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[February 14, 2013]
Still going strong
Feb 13, 2013 (The Observer - McClatchy-Tribune Information Services via COMTEX) -- Bernice Opp thought her boyfriend, Orville Miller, was acting a bit curiously the evening of Oct. 9, 1956, when he came to pick her up at an Eastern Oregon University residence hall.
"He seemed nervous,'' she said.
Bernice, after walking with Orville from her dormitory to his car, could not understand why he had locked the doors of his car but then left the windows down. Still, Bernice suspected nothing.
"I was in such a good mood that it didn't bother me,'' she said.
Bernice thought all Orville had planned that night was a drive with her to Imbler to buy apple cider at a home. Then Orville turned on to a dark, lonely country road between Imbler and La Grande. The detour is one which forever shaped the couple's lives.
Orville parked his car and then reached under his front seat. Suddenly the reason for Orville's case of nerves became apparent. He pulled out a box with a diamond ring and proposed to Bernice.
"It was a complete surprise to me and the most breathtaking one one I've had,'' said Bernice, who instantly accepted Orville's proposal.
News of the engagement did not travel at text message speed in the pre-digital age of 1956 but it spread quickly. After arriving back at her residence hall, an excited Bernice told a few friends the news before walking up to her floor where a party was ongoing. Word of her engagement beat her to the party.
"When I walked onto my floor, everyone sang a song congratulating me,'' Bernice said.
That evening was a red-letter one for a romance which had started about three years earlier and continues to this day. Orville and Bernice will celebrate their 55th wedding anniversary on June 22.
Bernice and Orville had no clue they would become lifetime sweethearts when they first met in 1953 at Pioneer Park Church of God, now known as Crossroads Community Church. Bernice, whose maiden name was Opp, was a junior at McLoughlin High School in Milton-Freewater and Orville was a sophomore at La Grande High School.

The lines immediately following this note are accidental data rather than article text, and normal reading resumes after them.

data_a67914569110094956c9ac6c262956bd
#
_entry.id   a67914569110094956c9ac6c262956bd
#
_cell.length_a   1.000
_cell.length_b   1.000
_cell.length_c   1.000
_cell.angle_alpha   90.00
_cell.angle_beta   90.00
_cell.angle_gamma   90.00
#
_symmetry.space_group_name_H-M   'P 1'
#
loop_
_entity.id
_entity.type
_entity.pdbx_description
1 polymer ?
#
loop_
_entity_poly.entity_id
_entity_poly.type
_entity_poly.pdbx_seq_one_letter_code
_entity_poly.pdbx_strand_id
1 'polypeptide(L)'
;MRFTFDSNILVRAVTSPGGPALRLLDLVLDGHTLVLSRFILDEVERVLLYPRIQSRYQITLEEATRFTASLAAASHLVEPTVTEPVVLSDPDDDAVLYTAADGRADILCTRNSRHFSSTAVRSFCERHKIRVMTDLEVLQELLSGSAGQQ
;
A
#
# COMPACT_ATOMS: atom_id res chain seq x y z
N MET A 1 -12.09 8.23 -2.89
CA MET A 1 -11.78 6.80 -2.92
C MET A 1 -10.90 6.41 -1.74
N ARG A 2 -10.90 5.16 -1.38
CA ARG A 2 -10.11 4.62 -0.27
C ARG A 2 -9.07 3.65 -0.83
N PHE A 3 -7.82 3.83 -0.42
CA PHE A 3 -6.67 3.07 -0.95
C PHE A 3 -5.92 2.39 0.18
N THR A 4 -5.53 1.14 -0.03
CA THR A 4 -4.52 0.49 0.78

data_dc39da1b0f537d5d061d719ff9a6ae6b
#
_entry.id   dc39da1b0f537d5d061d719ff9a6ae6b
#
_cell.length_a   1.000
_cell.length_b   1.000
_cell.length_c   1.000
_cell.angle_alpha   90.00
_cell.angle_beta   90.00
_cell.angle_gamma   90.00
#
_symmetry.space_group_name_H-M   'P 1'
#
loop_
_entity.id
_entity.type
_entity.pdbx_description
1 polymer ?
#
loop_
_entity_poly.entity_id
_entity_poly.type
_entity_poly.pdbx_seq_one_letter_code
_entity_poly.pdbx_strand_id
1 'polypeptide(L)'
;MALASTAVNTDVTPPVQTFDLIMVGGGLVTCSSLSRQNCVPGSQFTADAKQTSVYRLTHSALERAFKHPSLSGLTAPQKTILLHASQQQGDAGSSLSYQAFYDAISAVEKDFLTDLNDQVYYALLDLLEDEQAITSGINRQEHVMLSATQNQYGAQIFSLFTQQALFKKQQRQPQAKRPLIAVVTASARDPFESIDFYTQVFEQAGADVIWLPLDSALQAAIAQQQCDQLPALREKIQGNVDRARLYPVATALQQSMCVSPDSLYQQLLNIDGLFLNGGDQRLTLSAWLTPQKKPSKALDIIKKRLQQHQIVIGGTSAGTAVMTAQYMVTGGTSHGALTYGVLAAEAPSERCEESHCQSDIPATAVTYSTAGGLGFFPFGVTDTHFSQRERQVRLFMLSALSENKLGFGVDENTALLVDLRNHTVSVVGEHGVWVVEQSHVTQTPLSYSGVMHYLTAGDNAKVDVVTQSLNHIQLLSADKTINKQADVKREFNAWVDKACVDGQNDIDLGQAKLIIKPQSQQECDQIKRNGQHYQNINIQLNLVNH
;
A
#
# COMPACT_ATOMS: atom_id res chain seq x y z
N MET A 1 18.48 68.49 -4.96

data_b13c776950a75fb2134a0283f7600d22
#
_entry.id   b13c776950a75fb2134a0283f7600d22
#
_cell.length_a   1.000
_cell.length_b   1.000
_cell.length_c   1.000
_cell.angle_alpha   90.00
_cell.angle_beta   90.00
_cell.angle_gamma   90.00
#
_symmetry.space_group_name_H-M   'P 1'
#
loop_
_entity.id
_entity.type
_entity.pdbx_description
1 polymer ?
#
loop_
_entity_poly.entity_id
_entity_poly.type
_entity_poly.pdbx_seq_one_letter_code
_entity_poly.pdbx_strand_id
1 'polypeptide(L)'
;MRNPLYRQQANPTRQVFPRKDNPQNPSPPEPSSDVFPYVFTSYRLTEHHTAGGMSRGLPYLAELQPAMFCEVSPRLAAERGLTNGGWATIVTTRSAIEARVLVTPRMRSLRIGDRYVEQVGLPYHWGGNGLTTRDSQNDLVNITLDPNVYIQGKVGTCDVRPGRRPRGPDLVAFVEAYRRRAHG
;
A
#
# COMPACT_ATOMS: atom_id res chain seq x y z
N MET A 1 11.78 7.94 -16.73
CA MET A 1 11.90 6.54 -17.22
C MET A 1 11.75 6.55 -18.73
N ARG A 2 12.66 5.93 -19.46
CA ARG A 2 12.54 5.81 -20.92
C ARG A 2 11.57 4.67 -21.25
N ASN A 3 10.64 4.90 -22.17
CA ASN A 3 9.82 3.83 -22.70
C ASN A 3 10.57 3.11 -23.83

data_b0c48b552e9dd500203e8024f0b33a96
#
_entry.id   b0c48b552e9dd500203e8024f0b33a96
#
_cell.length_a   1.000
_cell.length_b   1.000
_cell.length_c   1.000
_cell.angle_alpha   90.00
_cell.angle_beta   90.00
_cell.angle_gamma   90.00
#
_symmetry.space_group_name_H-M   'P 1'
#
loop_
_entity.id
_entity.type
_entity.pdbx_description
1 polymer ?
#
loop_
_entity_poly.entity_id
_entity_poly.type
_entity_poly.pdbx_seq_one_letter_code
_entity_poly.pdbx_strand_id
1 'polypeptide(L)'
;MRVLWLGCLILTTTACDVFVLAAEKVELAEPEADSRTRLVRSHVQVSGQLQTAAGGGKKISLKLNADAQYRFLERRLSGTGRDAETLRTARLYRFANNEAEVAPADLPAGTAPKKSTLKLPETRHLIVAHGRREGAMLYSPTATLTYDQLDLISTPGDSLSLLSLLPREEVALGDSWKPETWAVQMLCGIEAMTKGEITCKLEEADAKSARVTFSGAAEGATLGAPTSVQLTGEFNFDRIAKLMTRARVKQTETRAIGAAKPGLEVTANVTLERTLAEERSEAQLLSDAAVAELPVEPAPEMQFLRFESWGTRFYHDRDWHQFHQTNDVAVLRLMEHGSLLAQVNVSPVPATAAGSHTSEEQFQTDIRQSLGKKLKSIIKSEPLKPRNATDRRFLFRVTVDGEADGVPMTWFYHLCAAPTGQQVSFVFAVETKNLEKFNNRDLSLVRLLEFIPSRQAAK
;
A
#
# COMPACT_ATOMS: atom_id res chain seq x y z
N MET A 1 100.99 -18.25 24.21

Romantic sparks did not fly immediately for the couple -- Bernice already had a boyfriend. Later, the boyfriend, who was in the U.S. Navy, sent Bernice a "Dear John" letter, causing her to begin looking for a new sweetheart.
Bernice, by then a freshman at Eastern, began taking an interest in Orville, who she saw every Sunday at church.
"I turned on my charm," she said.
Their courtship began in 1953 when Orville asked Bernice to go with her to a play at Eastern.
Bernice later graduated from Eastern, with a degree in education, and began a career as an elementary school teacher in the La Grande area. Orville continued working at his family's store, Miller's Cabinet Shop. He and Bernice bought the store in the mid-1970s. The Millers, who have a son, Doug, who lives in Denver, and a daughter, Teresa, who resides in La Grande, sold their business in 1997.
The Millers speak like they would not trade their 54-1/2 years of marriage for anything, but admit they have faced their share of personnel challenges, the type which come with everyday life. The couple view these philosophically.
"To get to the mountains, you have to go through valleys," Orville said.
The couple is bound by an uncommon love and personal chemistry but joke that they have many differences.
"They say opposites attract," Bernice said.
Orville loves spicy foods but Bernice does not. She enjoys attending concerts but he does not.
"What's a concert " Orville asked with a grin.
Bernice would like to dance but does not because it does not interest Orville. Her husband jokes that he does have a favorite dance.
"I do the elevator dance. It has no steps,'' he said.
The many things the couple have in common include strong ties to their church.
"Our faith has kept us strong," Orville said.
Through Crossroads Community Church, the Millers work together on many projects. They have included trips to Mexico where they have helped build homes for people in need.
Orville jokes that despite a few personality differences he and Bernice think in synchrony.
"We are of one mind, it is hers," Orville said with a big smile.
All kidding aside, the Millers do not know what they would do without one another. Orville said he would be lost without Bernice and she feels the same about her husband.
"Without him, I'd fall apart in a few hours," she said.
___ (c)2013 The Observer (La Grande, Ore.) Visit The Observer (La Grande, Ore.) at www.lagrandeobserver.com Distributed by MCT Information Services
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